I Give Up: When Trying Your Hardest Doesn’t Feel Like Enough

Michelle Overman, LMFT
September 18, 2018

Have you tried incredibly hard at something, yet nothing seems to come of it? I’m sure most of us have suffered this indignity. Perhaps you’ve seen the TV show The Middle. It just wrapped its 9th and final season this past May on ABC. The show is about a blue collar family living in a small Indiana town. There are three children, but the one I want to focus on is the middle child, a daughter named Sue. I love Sue. She is the poster child for the kid who tries out for everything under the sun, but doesn’t ever make the cut. While it’s a running joke on the show, Sue never gives up. She always picks herself up, dusts herself off, and finds the next challenge. Not only is she hilarious, but she also embodies what it means to literally never give up.

never give up

While it may be easy for a fictional character to remain relentless, in reality, trying time and time again only to meet failure and disappointment is exhausting. Failing is painful. It can feel easier to fail after a half-hearted effort than to fail after giving your all. Trying your hardest means you care about something. Caring about something means that if you don’t succeed, the hurt is deeper. How many times have we avoided something because we are afraid of failing? Most of us, I’m sure.

Even though relentless optimism is difficult, we all need to be a little like Sue, to get up off the mat and keep going. But how do you do that?

Re-write your narrative to be positive, not negative. A narrative is the meaning we create around certain situations. After trying and failing repeatedly, it’s easy for the narrative to become something like, “I’m not good enough,” or “I’ll never make it.” When you rewrite the narrative, you gain a better message to focus on and a less painful meaning to ruminate on. A new narrative might be something like, “Even though I’ve fallen many times, I still get up. I won’t be down for long. I am resilient.” Your new narrative can provide difficult moments meaning that keeps you going even when the going is tough.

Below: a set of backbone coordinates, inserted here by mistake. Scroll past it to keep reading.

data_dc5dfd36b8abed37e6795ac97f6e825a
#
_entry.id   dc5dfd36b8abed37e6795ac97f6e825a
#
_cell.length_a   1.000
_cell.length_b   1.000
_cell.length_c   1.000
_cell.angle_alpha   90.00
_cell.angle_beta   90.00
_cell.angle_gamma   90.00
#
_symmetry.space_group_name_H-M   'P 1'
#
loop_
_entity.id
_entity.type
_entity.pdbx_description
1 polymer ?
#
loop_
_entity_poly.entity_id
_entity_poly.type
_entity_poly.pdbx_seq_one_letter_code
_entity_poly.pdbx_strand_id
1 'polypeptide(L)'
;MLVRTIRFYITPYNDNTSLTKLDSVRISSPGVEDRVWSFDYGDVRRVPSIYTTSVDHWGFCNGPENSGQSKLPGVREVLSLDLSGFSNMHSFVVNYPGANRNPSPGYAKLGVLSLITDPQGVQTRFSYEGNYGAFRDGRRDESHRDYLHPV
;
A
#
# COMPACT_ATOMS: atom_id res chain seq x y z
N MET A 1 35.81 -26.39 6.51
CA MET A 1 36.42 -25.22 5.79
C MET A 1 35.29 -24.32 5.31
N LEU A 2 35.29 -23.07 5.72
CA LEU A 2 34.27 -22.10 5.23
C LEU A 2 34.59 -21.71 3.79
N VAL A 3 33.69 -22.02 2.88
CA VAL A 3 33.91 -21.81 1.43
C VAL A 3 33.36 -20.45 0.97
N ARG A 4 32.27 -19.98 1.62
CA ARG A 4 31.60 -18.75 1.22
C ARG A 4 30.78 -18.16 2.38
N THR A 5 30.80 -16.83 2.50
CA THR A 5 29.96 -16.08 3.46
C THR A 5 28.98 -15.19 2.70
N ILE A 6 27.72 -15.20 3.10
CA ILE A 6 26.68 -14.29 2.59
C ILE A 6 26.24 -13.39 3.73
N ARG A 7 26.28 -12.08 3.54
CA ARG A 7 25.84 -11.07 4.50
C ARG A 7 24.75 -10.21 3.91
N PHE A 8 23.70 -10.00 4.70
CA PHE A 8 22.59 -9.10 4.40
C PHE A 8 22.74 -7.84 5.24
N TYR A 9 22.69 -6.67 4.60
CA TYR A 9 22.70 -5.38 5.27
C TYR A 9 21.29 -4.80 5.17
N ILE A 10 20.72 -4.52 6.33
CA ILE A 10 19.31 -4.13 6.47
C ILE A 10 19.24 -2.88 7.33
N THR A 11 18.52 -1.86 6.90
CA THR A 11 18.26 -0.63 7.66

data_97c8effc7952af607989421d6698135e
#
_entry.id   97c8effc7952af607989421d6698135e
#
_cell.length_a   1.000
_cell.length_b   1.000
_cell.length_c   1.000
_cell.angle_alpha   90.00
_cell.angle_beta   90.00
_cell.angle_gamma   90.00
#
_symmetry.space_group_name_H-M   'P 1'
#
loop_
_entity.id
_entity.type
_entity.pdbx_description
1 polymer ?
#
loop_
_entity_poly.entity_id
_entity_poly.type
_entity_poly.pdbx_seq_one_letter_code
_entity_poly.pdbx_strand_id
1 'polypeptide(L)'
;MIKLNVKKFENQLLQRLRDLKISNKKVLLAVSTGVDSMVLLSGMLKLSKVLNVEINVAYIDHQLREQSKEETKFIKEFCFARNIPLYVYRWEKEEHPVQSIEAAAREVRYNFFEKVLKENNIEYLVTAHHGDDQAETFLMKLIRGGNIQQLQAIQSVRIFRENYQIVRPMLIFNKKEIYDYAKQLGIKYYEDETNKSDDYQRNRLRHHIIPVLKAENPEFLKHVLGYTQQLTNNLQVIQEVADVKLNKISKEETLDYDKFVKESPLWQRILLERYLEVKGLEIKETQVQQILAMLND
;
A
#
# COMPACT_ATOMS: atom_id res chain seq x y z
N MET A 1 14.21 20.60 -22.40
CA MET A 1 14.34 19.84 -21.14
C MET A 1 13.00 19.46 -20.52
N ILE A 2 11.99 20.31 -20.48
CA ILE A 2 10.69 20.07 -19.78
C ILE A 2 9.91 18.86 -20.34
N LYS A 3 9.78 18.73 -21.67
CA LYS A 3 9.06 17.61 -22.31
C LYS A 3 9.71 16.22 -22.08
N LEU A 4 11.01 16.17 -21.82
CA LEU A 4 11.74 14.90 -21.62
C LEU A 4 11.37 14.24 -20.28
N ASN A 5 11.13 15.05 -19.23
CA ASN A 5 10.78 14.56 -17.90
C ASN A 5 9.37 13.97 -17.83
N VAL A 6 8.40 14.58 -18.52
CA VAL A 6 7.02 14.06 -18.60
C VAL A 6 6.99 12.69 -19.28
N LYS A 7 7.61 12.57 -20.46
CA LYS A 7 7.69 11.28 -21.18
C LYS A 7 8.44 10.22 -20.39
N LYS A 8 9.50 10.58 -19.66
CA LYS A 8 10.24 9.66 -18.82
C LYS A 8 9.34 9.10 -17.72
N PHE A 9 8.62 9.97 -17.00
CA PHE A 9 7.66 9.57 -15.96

Acknowledge and comfort the part of you that wants to give up. Don’t ignore the part that’s afraid or wants to give up. Fear of failure is very real and valid given the situation. Confronting the fear validates your feelings. Ignoring how we feel can create other problems and other anxieties beneath the surface. Acknowledging weakness can be the first step in moving forward.

Rediscover your passion for your goals. Remember what is important to you and why you were working towards your goals to begin with. Find the passion again by going back to the beginning. Does it still mean the same to us now? We can remind ourselves of what we love and why we love it. Passion is an incredible motivator.

Find someone, anyone, and anything to be a part of your motivation. While this statement isn’t literal (because it still needs to be a healthy motivation), it can help to find motivation. Find it through passion, accountability, setting small goals, or a new purpose. Think, “What is it that keeps me going?”

While it’s not easy, we can overcome our fears and the part of us that wants to give up. We can show our resilience and keep moving forward.

Michelle Overman, LMFT

Michelle is a Licensed Marriage & Family Therapist working as a counselor for students, faculty, and staff at Abilene Christian University in Texas. She works with athletes, bridging the gap between athletics and mental health at ACU. Michelle ran her own private practice in Austin, Texas where she worked with a diverse population, including couples and families.